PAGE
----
"Perhaps the Reception Perception stat that best encapsulates Fuller’s transformation from big-play specialist to a top target was his 74.2 percent success rate vs. press coverage. He’d never finished higher than 62.7 percent (41st percentile) in any other season.”

Now that he is in Miami, where there’s no clear top target, Fuller has a serious shot to seize the number one role.

Jaylen Waddle (Underdog ADP: 93.0, WR47)

The Dolphins selected Waddle with the sixth overall pick in this year’s NFL Draft. Waddle, who was teammates with Tua Tagovailoa for a couple of seasons at Alabama, is a speed demon with a knack for making big plays. The Tyreek Hill comparison gets thrown around a bit too much in the NFL, but Waddle is as close as it comes.

In 2021, Waddle should immediately step in and be the slot receiver in the Miami offense. With Tua having just the 17th highest average target depth last season (7.9) and the seventh-lowest time to throw (per PFF), this could lead to Waddle becoming a target machine in his rookie season. Additionally, Waddle’s explosiveness makes him the type of player that will get manufactured touches, such as through the screen game or out of the backfield. Given his talents and established rapport with Tua, Waddle could be a serious value in the later rounds of fantasy drafts.

DeVante Parker (Underdog ADP: 105.3, WR53)

Parker is the longest-tenured of the bunch but is going the lowest in drafts. After finally breaking out in 2019 (72 catches for 1202 yards, WR7 finish), Parker fell back to earth last season, tallying under 800 receiving yards. He struggled to develop a connection with Tua, posting just 29 catches for 345 yards in eight games with the rookie under center. For comparison, in the eight games with Ryan Fitzpatrick at quarterback, Parker had 43 catches for 544 yards. Already on the PUP list in camp, it doesn’t look like Parker will have a chance to strike a connection with Tua in the off-season. He has the makings of being a touchdown-dependent fantasy option in 2021 who could have some major bust weeks.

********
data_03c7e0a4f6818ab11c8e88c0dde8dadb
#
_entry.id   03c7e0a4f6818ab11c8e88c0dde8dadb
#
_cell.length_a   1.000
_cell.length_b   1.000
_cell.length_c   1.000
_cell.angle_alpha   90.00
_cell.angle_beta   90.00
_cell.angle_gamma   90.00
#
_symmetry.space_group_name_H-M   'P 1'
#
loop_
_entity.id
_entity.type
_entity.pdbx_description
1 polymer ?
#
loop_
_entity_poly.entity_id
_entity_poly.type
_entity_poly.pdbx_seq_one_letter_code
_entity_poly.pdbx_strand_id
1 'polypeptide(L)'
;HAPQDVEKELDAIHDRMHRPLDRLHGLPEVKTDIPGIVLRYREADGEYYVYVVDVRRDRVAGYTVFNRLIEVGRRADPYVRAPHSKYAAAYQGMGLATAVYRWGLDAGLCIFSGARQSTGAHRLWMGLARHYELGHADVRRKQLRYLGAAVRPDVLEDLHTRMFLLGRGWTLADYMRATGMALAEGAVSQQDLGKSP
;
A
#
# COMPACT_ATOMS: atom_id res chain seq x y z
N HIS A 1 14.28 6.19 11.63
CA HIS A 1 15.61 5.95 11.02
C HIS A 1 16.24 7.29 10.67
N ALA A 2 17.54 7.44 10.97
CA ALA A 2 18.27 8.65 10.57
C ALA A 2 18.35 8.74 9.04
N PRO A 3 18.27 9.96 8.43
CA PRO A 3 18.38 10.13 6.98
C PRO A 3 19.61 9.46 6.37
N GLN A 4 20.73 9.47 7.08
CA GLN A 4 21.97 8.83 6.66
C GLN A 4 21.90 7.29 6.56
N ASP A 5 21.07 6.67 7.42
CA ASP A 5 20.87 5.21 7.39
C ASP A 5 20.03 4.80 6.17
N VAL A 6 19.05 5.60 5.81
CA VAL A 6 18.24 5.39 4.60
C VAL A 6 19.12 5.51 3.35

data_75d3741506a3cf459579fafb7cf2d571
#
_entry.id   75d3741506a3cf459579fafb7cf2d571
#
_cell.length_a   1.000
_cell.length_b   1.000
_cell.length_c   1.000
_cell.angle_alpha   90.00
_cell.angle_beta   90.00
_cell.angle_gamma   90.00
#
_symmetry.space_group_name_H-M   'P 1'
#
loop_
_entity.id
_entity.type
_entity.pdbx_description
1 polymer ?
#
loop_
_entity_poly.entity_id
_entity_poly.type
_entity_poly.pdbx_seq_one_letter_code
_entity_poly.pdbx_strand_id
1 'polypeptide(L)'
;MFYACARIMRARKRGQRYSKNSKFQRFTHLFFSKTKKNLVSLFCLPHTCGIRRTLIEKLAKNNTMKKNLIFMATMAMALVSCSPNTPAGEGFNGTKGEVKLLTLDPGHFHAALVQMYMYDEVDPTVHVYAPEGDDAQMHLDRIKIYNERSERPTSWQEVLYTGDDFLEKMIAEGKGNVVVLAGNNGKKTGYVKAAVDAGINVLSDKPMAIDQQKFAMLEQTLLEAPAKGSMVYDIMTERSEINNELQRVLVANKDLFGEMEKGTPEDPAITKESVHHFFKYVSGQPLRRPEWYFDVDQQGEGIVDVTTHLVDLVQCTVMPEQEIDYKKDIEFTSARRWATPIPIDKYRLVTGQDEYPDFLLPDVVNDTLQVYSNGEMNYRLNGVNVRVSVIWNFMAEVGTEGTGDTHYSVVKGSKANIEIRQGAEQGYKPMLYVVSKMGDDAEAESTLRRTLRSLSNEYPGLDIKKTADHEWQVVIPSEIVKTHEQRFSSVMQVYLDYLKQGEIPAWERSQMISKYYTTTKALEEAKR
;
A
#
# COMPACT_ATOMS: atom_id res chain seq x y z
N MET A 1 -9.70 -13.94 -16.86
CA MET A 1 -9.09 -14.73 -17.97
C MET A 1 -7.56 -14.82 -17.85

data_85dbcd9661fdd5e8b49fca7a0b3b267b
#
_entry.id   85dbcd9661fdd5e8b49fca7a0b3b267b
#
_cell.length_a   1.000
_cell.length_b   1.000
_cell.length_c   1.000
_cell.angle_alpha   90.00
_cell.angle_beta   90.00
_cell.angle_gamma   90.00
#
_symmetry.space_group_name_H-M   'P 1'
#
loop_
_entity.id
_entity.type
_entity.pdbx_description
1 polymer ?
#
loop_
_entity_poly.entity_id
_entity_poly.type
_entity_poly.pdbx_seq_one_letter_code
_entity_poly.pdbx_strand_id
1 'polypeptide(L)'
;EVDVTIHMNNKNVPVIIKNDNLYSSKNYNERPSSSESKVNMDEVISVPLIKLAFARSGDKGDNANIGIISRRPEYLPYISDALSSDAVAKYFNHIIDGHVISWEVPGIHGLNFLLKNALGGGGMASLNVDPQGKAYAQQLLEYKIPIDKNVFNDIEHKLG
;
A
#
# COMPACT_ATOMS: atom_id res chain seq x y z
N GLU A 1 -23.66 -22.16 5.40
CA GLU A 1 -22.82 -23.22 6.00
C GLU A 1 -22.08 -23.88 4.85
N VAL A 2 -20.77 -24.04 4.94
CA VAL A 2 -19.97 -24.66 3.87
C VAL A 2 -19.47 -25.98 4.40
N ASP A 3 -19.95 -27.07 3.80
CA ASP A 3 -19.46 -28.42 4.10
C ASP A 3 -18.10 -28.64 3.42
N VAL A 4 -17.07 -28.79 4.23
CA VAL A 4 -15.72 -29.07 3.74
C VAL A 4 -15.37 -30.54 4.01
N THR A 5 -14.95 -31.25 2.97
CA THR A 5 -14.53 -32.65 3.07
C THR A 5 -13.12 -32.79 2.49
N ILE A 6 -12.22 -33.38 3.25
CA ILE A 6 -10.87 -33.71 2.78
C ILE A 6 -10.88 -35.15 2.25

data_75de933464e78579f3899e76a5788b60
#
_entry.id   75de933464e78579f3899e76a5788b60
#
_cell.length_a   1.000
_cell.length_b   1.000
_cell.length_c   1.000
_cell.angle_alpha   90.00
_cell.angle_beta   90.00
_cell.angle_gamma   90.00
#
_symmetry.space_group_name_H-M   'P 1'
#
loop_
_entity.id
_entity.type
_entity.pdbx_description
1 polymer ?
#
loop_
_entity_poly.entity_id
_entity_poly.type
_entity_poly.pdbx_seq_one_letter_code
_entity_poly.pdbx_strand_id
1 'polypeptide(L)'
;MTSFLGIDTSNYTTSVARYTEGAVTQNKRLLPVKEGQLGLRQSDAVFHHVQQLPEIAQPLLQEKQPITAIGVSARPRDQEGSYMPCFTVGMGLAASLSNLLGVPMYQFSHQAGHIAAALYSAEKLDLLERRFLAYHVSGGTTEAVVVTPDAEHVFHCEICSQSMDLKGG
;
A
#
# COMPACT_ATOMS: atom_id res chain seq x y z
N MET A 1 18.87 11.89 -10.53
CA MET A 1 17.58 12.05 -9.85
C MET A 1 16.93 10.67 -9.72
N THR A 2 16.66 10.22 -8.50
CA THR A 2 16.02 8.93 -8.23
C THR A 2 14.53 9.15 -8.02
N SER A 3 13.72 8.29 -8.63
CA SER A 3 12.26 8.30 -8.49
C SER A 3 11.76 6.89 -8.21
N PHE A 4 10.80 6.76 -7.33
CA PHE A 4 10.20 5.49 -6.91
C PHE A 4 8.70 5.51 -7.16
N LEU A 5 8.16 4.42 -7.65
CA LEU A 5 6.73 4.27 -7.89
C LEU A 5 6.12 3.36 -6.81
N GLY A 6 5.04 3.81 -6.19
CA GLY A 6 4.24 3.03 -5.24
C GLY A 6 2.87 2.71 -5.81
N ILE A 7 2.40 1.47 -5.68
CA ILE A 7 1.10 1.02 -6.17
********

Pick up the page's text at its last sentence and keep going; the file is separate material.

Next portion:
Who Should You Draft?

How the Dolphins wide receiver room breaks down will be one of the most intriguing things to watch for in fantasy football this year. 4for4 has them projected within five fantasy points of one another at the moment. However, I think that the ADP is right on this one, and the hierarchy in Miami should shake out as follows: Fuller, Waddle, Parker.

Why Fuller is being drafted so low in fantasy drafts puzzles me. He proved last year that he could be an elite fantasy option, and despite his one-game suspension to start the season, has the best chance at emerging as the number one in this option. His current ADP of WR43 is much closer to his floor than his ceiling.

Waddle is next up. His field-tilting speed and explosiveness make him an enticing target in drafts. He should offer the highest floor among the three receivers and be peppered with targets from Tua Tagovailoa. If he reaches his full potential in his rookie season, Waddle could finish as a top-20 receiver for fantasy, making him a potential value in drafts. Fuller and Waddle are both being drafted as WR4s, but it's easy to imagine a situation where they are both startable fantasy players.

Parker has a bit more uncertainty. It’s possible that he has a bounce-back season and returns to fantasy dominance, but I find it hard to imagine a situation where he is consistently great due to the target competition. The Dolphins likely won't throw enough to sustain three dependable fantasy options (unlike, for example, the Cowboys or Bengals), and Parker has the highest probability of being the odd man out. He had four games with under six fantasy points last season, and could have a similar level of unreliability in 2021.